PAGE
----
"Group size definitely matters here. The bigger the crowd, the more it takes to stand out," Discovery News quoted her as saying. "Imagine if you hung out with the same three people every day. You certainly wouldn't need to dress like Lady Gaga to be recognized, but in a group of 50, 100, or more, it sure could help," she added.
Pollard and colleague Daniel Blumstein examined rodent species that included California ground squirrels, Olympic marmots, yellow-bellied marmots, black-tailed prairie dogs, white-tailed prairie dogs, thirteen-lined ground squirrels, Belding's ground squirrels, and Richardson's ground squirrels.
They caught individuals from each of these groups in a live trap. They recorded vocal alarm calls from each of these rodents and compared them to the alarm vocalizations of other members in that rodent''s particular social group. The results showed that the size of the groups predicted the uniqueness of each voice. The larger the social group, the more distinctive the voices were.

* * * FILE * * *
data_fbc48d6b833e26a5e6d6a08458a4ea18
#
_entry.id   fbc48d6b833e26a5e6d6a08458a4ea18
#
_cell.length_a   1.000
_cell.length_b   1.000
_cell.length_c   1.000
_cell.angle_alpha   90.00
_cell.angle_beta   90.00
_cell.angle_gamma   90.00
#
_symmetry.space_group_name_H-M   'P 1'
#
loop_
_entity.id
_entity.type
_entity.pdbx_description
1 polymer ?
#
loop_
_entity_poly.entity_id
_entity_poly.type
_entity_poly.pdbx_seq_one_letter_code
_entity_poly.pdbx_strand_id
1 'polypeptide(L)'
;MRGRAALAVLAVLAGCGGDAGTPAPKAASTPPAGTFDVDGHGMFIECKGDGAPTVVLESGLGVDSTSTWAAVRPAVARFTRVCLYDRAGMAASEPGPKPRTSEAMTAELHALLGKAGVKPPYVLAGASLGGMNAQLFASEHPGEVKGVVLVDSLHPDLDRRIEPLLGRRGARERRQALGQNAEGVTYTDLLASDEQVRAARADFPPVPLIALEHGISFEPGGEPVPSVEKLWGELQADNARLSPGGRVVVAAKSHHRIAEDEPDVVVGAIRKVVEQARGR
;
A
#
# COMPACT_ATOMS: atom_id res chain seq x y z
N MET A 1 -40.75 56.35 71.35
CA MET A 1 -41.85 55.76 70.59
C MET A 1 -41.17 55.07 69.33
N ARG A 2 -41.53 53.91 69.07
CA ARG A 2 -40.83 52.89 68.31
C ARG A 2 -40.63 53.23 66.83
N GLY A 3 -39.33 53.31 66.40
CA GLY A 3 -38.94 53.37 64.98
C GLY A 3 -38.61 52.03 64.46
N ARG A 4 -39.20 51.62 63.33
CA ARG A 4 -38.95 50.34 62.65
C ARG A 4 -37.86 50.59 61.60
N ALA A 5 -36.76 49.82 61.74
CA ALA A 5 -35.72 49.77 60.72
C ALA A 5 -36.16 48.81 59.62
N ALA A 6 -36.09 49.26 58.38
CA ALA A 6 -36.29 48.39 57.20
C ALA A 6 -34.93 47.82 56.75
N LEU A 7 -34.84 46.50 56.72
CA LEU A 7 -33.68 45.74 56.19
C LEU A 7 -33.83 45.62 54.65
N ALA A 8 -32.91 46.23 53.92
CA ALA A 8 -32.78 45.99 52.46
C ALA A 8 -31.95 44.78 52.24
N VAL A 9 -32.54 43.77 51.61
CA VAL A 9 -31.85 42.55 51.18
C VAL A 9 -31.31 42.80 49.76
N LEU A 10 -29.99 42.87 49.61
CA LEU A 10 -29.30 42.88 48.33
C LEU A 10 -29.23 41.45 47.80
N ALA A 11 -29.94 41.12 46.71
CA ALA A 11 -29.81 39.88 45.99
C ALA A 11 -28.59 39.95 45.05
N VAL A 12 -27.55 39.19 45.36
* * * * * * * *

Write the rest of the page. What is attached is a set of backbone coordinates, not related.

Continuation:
"Differences in rodent voices are much like differences in human voices. Some animals'' voices are high-pitched, others are low. Some voices are clear, others are more scratchy. Individual animals also have different timbre and use different patterns of emphasis. Each call has an animal''s unique vocal stamp on it," Pollard said.
"People often assume that our ability to recognize individuals is simply a consequence of natural biological variability in detectable physical traits found in any population of individuals in any species," said Michael Beecher, a professor of psychology and biology at the University of Washington.
"If this were true, it should be equally easy to distinguish among individuals of any species, so long as you have the requisite perceptual abilities of that species." According to the researchers, however, larger social groups make it more difficult to identify members, prompting the evolutionary drive for individual uniqueness. The study is published in the latest issue of Current Biology.
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